I have several Ryzen systems and I was excited to benchmark Windows 11 because of all the gaming features Microsoft talked about in the reveal Livestream. I was sad to see performance quite a bit worse than Windows 10 and went to report the issue - only to find it had already been reported and hearted a ton of times already.


    Microsoft needs to bring back QA. Firing QA and replacing that team with insiders is not working at all. What good is a feedback hub that never gets watched?

    • mikegalos

      So you're saying that you reported this problem and the article is that they're fixing what you reported.


      Not sure what you're complaining about.


      • wright_is

        Because the problem was reported months ago, they haven't done anything until now, they haven't warned users of Ryzen systems that they will see a performance drop. They waited until the public release and users were moaning on social media that it slows down their systems, before they acknowledged it.


        This is, unfortunately, typical of big tech. Instead of tackling problems head on, they bury their heads in the sand, hoping it will go away and only acknowledge the problem when it turns into a shit storm.

    • ezzy

      MS wasn't the least bit interested in anything but the GUI during the 11 beta. That is absolutely true.


      Still, we can't be sure that AMD isn't partially to blame here. The second, and potentially most impactful issue is in one of their own drivers. Seems like they knew this for months and now can fix it in just a couple of weeks?


      It's almost as if their PR department had it's hands in this because it's been on every website I've visited today.

  9. skyczy08

    There are at least 10 OS breaking issues like this.

  10. blue77star

    I was talking about this for the past month. I have 5950x and a month ago when I installed Windows 11 saw terrible performance of L3 cache. I could not stress enough about it on Feedback App, but it was ignored.

  11. ringofvoid

    With the extremely short development & testing period, Windows 11 should be considered beta software for at least 6 months to a year. Gamers should be patient as you're not going to see performance improvements until a bunch of games support the new DirectStorage API (and then only if you have the hardware). If you're dying for the new pretty interface, Stardock's got some products that'll spiff up Windows 10 until Windows 11 is ready for prime time.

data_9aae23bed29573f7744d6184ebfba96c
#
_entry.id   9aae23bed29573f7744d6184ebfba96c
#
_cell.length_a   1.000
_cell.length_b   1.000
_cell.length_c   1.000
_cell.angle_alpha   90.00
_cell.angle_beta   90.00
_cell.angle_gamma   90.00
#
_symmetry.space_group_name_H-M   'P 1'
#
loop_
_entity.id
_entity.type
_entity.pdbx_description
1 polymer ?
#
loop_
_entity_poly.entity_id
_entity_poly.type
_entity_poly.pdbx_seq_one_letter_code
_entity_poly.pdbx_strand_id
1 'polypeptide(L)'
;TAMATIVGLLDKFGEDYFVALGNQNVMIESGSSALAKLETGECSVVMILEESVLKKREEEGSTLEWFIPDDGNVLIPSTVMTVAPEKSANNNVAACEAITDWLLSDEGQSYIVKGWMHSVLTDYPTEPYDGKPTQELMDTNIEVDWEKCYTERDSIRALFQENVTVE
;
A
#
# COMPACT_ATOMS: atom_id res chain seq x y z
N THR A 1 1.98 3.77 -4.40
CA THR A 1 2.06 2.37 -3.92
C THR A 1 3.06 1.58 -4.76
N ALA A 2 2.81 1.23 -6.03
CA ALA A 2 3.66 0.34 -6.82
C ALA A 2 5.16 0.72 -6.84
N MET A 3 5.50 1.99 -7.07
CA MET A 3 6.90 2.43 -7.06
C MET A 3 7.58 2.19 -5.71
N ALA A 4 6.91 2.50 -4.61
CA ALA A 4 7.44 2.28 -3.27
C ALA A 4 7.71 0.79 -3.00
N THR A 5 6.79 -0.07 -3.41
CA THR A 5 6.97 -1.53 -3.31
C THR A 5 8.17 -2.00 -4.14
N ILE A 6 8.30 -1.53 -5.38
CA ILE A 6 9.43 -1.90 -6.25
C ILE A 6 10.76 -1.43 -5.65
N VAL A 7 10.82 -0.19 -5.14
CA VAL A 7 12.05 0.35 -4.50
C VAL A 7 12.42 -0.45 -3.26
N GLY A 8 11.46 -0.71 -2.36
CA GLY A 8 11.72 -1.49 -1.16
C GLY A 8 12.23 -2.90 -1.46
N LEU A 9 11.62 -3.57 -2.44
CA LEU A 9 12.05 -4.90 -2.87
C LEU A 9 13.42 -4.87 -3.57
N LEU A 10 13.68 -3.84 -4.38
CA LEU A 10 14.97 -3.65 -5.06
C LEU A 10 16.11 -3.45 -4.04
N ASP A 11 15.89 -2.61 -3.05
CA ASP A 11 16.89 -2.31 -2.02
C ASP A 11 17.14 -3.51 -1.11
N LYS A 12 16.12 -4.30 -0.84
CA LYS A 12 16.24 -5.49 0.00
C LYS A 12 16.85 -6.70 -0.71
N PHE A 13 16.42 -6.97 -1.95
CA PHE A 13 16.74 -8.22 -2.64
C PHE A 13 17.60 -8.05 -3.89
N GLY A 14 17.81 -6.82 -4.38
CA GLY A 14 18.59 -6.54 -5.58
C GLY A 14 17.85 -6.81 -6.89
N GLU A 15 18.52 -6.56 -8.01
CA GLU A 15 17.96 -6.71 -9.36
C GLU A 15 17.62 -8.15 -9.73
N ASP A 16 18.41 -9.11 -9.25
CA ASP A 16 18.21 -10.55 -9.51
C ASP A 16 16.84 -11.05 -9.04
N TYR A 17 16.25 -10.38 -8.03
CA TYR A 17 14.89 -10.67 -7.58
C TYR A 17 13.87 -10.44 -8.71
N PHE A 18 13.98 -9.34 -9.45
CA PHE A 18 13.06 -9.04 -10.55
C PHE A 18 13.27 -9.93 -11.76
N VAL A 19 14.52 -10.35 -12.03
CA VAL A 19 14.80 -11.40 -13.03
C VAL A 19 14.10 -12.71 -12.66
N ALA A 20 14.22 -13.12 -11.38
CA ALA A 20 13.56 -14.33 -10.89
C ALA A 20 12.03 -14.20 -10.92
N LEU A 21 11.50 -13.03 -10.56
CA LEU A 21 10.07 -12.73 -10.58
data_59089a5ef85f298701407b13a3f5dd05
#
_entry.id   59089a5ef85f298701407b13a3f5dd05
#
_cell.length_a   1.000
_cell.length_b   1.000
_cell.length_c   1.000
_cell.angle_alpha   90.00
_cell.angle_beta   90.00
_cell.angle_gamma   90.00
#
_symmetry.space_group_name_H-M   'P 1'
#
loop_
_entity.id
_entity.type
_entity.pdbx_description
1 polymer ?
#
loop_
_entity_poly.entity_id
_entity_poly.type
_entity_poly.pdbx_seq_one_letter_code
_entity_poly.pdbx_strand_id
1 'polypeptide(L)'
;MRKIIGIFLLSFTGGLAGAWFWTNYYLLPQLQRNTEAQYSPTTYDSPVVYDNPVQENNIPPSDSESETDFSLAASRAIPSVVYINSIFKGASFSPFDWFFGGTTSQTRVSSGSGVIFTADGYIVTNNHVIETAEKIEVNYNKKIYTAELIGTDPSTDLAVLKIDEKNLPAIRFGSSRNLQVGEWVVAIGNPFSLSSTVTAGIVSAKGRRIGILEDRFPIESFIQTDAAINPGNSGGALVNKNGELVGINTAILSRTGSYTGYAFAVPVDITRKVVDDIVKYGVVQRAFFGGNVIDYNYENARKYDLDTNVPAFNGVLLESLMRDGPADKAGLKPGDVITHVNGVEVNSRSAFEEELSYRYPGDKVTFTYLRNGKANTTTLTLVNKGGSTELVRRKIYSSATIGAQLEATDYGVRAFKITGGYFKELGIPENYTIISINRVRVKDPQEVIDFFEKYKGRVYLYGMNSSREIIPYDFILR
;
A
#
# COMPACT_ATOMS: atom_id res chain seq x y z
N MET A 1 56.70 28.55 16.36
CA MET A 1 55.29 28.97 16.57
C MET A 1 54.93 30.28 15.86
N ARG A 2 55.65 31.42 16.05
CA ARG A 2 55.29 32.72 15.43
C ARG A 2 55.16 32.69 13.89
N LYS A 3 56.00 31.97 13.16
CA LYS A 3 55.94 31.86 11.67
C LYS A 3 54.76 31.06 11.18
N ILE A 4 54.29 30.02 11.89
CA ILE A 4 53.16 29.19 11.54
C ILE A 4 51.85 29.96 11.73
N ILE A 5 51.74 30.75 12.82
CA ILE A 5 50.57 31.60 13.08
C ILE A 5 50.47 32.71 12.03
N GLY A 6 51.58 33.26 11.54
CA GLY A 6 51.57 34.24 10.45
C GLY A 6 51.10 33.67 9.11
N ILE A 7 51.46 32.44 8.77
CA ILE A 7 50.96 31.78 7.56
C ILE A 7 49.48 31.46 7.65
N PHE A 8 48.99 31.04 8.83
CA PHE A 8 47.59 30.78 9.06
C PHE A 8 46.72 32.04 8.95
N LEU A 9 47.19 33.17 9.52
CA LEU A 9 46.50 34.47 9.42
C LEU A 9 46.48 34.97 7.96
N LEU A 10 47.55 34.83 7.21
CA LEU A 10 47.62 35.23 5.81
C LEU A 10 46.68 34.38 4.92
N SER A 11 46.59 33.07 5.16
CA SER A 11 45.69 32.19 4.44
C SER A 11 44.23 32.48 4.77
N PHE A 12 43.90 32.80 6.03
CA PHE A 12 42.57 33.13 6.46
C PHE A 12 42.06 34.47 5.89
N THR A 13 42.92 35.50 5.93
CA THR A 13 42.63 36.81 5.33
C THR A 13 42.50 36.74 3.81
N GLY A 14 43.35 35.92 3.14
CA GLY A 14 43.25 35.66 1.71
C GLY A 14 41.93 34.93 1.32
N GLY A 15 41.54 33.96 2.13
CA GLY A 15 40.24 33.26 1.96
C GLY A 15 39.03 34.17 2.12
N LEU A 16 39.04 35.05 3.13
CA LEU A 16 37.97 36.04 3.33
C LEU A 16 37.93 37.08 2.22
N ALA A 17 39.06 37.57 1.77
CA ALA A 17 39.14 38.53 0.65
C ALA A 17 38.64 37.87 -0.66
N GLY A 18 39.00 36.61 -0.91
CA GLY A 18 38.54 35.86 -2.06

• sean8102

      I def think there is no need to rush out and install Windows 11. But I was planning to wipe my system clean anyways recently. I saw that the "RTM"/"Release" build of Windows 11 was out. So I did a clean install of it.


      I haven't had a single crash, BSOD, performance issue, or bug in general. It's been rock solid. Not surprising really, 99% of Windows 11 is just Windows 10 with a new UI smacked on top of it. Minus some geniuenly new features like Android apps (though that still isn't released), and auto HDR (I think that might be coming to Windows 10 also though).


      As for DirectStorage the requirements aren't anything crazy. A PCI-E 3.0 x4 NVME drive with a sequential read speed of 2.5 GB/s or higher. I recently got a 1TB WD Black SN 750 with a seq read speed of 3.2 GB/s for $120.

  12. solomonrex

    Intel has the same issue!


    It's related to the security mitigation 'fixes' for the CPUs, and as long as that feature is enabled (as it will be from OEMs, OR if it's fresh install on an old machine) it's a permanent regression in performance.

  13. epguy40

    AMD performance fixes from MS and AMD coming next week on Oct. 19 (via new Win11 update) and Oct. 21 (via. updated AMD CPPC driver)


    wccftech.com/amd-ryzen-cpus-l3-latency-performance-fix-to-be-resolved-by-microsoft-through-windows-11-update-on-19th-october-cppc-driver-on-21st/